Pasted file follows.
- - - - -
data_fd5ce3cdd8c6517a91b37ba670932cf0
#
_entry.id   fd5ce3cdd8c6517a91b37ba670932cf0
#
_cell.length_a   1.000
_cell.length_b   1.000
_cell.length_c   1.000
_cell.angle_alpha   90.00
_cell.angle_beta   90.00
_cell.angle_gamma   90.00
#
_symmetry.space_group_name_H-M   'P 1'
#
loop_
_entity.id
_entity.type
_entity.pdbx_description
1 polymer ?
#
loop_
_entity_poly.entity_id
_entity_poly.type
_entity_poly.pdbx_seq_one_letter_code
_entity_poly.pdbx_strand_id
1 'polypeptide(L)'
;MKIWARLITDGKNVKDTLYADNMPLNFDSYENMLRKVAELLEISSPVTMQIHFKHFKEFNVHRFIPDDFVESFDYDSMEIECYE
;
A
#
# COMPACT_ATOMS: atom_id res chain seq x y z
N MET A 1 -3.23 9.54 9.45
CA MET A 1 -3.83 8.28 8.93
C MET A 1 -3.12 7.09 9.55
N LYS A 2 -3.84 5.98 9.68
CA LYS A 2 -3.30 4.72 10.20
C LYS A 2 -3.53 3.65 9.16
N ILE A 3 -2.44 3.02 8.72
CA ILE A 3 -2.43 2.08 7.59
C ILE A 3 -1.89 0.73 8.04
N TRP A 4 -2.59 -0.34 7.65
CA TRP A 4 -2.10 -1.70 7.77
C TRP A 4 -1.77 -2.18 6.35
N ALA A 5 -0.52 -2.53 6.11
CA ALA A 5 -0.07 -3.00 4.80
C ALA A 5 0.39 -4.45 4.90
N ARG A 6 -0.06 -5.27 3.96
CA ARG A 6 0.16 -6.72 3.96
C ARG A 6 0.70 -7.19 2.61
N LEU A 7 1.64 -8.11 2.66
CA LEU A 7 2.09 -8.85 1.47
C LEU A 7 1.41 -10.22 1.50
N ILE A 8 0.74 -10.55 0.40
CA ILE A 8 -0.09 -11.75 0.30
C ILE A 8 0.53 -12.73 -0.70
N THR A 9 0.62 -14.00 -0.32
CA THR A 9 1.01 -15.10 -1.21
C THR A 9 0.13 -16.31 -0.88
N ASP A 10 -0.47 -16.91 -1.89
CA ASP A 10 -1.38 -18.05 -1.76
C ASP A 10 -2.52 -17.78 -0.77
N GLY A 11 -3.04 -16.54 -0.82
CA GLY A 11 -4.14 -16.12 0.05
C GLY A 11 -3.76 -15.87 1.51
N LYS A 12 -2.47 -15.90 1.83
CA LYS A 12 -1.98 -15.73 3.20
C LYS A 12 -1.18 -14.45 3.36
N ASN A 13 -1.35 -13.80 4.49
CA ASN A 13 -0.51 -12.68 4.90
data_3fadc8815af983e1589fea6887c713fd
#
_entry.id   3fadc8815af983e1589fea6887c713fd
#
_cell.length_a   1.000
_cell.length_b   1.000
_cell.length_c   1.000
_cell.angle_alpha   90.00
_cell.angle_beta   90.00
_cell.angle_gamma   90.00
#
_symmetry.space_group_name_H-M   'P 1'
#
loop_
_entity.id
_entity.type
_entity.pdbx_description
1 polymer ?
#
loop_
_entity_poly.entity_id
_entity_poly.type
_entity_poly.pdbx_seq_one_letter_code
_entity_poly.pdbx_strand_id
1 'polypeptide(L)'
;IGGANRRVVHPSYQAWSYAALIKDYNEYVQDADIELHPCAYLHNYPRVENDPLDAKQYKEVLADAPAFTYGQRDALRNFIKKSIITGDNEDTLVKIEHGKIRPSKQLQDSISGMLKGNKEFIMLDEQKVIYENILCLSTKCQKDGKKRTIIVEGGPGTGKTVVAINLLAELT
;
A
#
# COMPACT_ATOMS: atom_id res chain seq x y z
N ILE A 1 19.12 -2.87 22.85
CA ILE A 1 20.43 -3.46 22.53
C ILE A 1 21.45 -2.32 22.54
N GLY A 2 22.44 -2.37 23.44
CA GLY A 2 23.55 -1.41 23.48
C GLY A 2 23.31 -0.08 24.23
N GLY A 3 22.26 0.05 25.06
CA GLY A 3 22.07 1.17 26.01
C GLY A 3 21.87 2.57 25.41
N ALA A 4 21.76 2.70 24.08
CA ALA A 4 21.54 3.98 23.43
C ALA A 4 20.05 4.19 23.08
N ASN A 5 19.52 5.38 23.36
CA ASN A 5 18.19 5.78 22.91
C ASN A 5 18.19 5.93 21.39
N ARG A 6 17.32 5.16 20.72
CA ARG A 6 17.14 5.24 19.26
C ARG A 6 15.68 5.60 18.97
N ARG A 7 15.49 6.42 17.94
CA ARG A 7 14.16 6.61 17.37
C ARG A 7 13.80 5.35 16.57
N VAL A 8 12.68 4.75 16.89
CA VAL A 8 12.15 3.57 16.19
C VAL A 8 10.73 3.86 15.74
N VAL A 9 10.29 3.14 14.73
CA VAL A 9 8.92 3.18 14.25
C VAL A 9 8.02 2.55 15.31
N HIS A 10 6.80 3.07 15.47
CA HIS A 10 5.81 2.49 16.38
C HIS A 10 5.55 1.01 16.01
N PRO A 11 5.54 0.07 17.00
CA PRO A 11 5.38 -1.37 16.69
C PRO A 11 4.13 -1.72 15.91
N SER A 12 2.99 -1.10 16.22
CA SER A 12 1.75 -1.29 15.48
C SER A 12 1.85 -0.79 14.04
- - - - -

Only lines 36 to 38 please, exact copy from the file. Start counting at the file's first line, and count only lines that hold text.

C LYS A 2 -3.53 3.65 9.16
N ILE A 3 -2.44 3.02 8.72
CA ILE A 3 -2.43 2.08 7.59